In the neighborhood you’re talking about, last year I helped a client buy a condo on Capitol Hill and I would say the inventory then was even worse than the inventory at the time for SFR in the more outlying areas. The better units in the better buildings went quickly. I would guess that is still the case, but I haven’t really followed that market since my sale closed.

  4. 4

    NBC news has a piece telling people how to watch the SOTUA.

    I’m glad technology has made our lives so much easier. ;-)

  5. 5

    RE: Kary L. Krismer @ 1

    Excellent Legal Case Example Kary

    I’m sure there’s more to this case than HOA contract requiments though….special needs must be accomodated and HOAs don’t always want ’em and their Access buses in the neighborhood. The HOAs would never admit to this bias though.

  6. 6
    No Name Guy says:

    RE: Kary L. Krismer @ 1

    Yet another reason I will never, EVER buy in a socialized living situation (e.g. condo, PUD, place with an active HOA, etc).

    A pedantic interpretation of the sign rules (oh my goodness, that sign is 4 inches – 4 INCHES too big!) combined with an inability of either side to climb down get’s a pox on both houses from me.

    Feud over sign could force Fairfax’s Olde Belhaven to sell square

    Courtesy of

    In addition to checking out the finances of a condo, a prospective purchaser is, IMO, wise to see if the “culture” of the HOA fits them. In other words, if you’re a “by the book” person and the association is “close enough is good enough” or “comply with the spirit, if not the precise letter” or vice-versa, then it’s more likely that a conflict will arise.

  7. 7
    David Losh says:

    RE: No Name Guy @ 6

    I watched a guy destroy a condo association with constant nit picking to a point no one could engage him on any level. He became head of the board, changed the by laws ever so slightly, and continued a reign of iron fisted intolerance. As condo prices decreased he encouraged the Board to buy a unit for a guest rental. It all sounded good, but gave him more control of the voting.

    He was head of the association for twenty years. Others would step in, but the workings of the Board were too complex. For this guy it was a full time job, others didn’t have the same ability, or time, which was pointed out constantly. The building had great financials, was in great shape, but the owners were captives.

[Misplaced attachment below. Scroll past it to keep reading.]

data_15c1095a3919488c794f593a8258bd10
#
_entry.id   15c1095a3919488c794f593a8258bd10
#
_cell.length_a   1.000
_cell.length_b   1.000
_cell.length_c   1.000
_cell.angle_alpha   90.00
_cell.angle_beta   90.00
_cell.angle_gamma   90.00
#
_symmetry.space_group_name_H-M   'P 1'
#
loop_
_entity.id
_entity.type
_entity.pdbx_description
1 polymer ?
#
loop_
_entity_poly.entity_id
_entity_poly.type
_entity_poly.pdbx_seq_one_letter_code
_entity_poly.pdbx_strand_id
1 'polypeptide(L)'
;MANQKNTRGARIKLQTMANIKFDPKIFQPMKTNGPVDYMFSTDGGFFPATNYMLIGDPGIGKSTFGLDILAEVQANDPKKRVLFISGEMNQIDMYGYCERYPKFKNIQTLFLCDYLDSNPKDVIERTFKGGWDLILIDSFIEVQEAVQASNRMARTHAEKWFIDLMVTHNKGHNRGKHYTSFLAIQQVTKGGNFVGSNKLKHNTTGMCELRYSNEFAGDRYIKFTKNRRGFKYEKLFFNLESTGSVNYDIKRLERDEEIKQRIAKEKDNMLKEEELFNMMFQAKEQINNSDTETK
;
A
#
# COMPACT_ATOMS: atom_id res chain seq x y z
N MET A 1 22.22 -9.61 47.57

You do need to attend board meetings, and see if the culture of the building will suit you.

  8. 8

    RE: No Name Guy @ 6

    Yes, But….

    There’s plenty of good reasons to live in a HOA with affordable dues, I’ll add….it keeps foreclosed squatters lowering home values in the neighborhood [for years in some cases] when not paying dues becomes a grounds for the HOA to take the home legally from the contract default buyer….

    Junk cars and backyard debris aren’t allowed.

    If the access roads are HOA owned, they can become no parking fire lanes….meaning no one can park and watch your house from the street…a great security feature. Also, the amount of vehicle motor oil spilled on the streets is almost none [no street parking allowed], meaning its not later tracked on your home’s carpets….

  9. 9

    RE: David Losh @ 7

    Join the Board If You Have Time

    Once you’re a board memebr they leave you alone.

    Another way to get ’em off your back for nit picking… off your mortgage principle. They love you then, you’re not a price degradation short sale or foreclosure risk. The bigger fish to fry in other words.

  10. 10

    You could tell the same stories about abusive governments, but would the conclusion be to avoid government? The members of the Seattle City Council would make really abusive members of an HOA board.

  11. 11
    No Name Guy says:

    Another gem on the NAR

    Follow the money…..

  12. 12
    No Name Guy says:

    RE: softwarengineer @ 8
    SWE – that’s what the zoning board is for. No petty HOA dictator who wants to tell you your hose isn’t rolled up properly needed to take care of these kinds of things. I had a crack house down the street from me. Cops couldn’t nail ’em clean, so I suggested that they use the Health Department and Zoning / Housing Code folks to harass them out of the ‘hood. Lawn overgrown? Promotes rodents – housing / health code violation. Unserviceable vehicle in the yard? Not allowed in a residential zone (it’s not a junkyard). Etc.